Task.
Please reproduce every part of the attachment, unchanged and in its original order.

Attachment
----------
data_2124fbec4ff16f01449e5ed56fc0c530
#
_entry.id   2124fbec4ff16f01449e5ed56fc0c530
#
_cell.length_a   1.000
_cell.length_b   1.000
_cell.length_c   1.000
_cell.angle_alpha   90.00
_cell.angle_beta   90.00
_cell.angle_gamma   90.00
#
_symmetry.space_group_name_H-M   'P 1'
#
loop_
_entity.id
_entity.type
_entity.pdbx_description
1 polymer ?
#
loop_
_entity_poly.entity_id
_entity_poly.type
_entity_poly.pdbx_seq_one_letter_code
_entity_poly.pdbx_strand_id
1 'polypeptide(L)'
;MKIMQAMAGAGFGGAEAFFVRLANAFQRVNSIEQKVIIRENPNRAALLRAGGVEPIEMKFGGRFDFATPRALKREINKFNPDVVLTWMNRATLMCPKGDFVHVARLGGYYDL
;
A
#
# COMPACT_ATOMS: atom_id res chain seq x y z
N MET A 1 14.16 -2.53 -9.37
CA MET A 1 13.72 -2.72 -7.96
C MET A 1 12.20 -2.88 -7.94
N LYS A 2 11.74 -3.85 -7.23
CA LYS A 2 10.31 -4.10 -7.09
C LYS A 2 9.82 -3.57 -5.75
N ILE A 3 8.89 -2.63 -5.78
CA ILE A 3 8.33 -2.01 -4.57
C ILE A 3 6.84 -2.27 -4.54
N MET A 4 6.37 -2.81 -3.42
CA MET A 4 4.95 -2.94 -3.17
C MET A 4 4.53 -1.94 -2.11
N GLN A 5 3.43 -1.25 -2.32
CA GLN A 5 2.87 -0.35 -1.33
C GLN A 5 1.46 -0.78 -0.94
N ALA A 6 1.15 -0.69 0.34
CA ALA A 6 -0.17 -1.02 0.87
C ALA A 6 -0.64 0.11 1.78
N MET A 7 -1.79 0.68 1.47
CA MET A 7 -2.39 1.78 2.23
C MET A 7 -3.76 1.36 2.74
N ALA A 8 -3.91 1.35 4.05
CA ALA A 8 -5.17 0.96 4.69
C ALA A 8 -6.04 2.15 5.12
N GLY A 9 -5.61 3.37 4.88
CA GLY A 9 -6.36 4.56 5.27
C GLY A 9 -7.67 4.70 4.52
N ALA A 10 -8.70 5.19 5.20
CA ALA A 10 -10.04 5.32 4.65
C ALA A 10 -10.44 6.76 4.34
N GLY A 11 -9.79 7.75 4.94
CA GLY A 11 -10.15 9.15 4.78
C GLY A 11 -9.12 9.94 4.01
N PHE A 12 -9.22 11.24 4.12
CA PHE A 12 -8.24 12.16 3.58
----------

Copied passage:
data_2124fbec4ff16f01449e5ed56fc0c530
#
_entry.id   2124fbec4ff16f01449e5ed56fc0c530
#
_cell.length_a   1.000
_cell.length_b   1.000
_cell.length_c   1.000
_cell.angle_alpha   90.00
_cell.angle_beta   90.00
_cell.angle_gamma   90.00
#
_symmetry.space_group_name_H-M   'P 1'
#
loop_
_entity.id
_entity.type
_entity.pdbx_description
1 polymer ?
#
loop_
_entity_poly.entity_id
_entity_poly.type
_entity_poly.pdbx_seq_one_letter_code
_entity_poly.pdbx_strand_id
1 'polypeptide(L)'
;MKIMQAMAGAGFGGAEAFFVRLANAFQRVNSIEQKVIIRENPNRAALLRAGGVEPIEMKFGGRFDFATPRALKREINKFNPDVVLTWMNRATLMCPKGDFVHVARLGGYYDL
;
A
#
# COMPACT_ATOMS: atom_id res chain seq x y z
N MET A 1 14.16 -2.53 -9.37
CA MET A 1 13.72 -2.72 -7.96
C MET A 1 12.20 -2.88 -7.94
N LYS A 2 11.74 -3.85 -7.23
CA LYS A 2 10.31 -4.10 -7.09
C LYS A 2 9.82 -3.57 -5.75
N ILE A 3 8.89 -2.63 -5.78
CA ILE A 3 8.33 -2.01 -4.57
C ILE A 3 6.84 -2.27 -4.54
N MET A 4 6.37 -2.81 -3.42
CA MET A 4 4.95 -2.94 -3.17
C MET A 4 4.53 -1.94 -2.11
N GLN A 5 3.43 -1.25 -2.32
CA GLN A 5 2.87 -0.35 -1.33
C GLN A 5 1.46 -0.78 -0.94
N ALA A 6 1.15 -0.69 0.34
CA ALA A 6 -0.17 -1.02 0.87
C ALA A 6 -0.64 0.11 1.78
N MET A 7 -1.79 0.68 1.47
CA MET A 7 -2.39 1.78 2.23
C MET A 7 -3.76 1.36 2.74
N ALA A 8 -3.91 1.35 4.05
CA ALA A 8 -5.17 0.96 4.69
C ALA A 8 -6.04 2.15 5.12
N GLY A 9 -5.61 3.37 4.88
CA GLY A 9 -6.36 4.56 5.27
C GLY A 9 -7.67 4.70 4.52
N ALA A 10 -8.70 5.19 5.20
CA ALA A 10 -10.04 5.32 4.65
C ALA A 10 -10.44 6.76 4.34
N GLY A 11 -9.79 7.75 4.94
CA GLY A 11 -10.15 9.15 4.78
C GLY A 11 -9.12 9.94 4.01
N PHE A 12 -9.22 11.24 4.12
CA PHE A 12 -8.24 12.16 3.58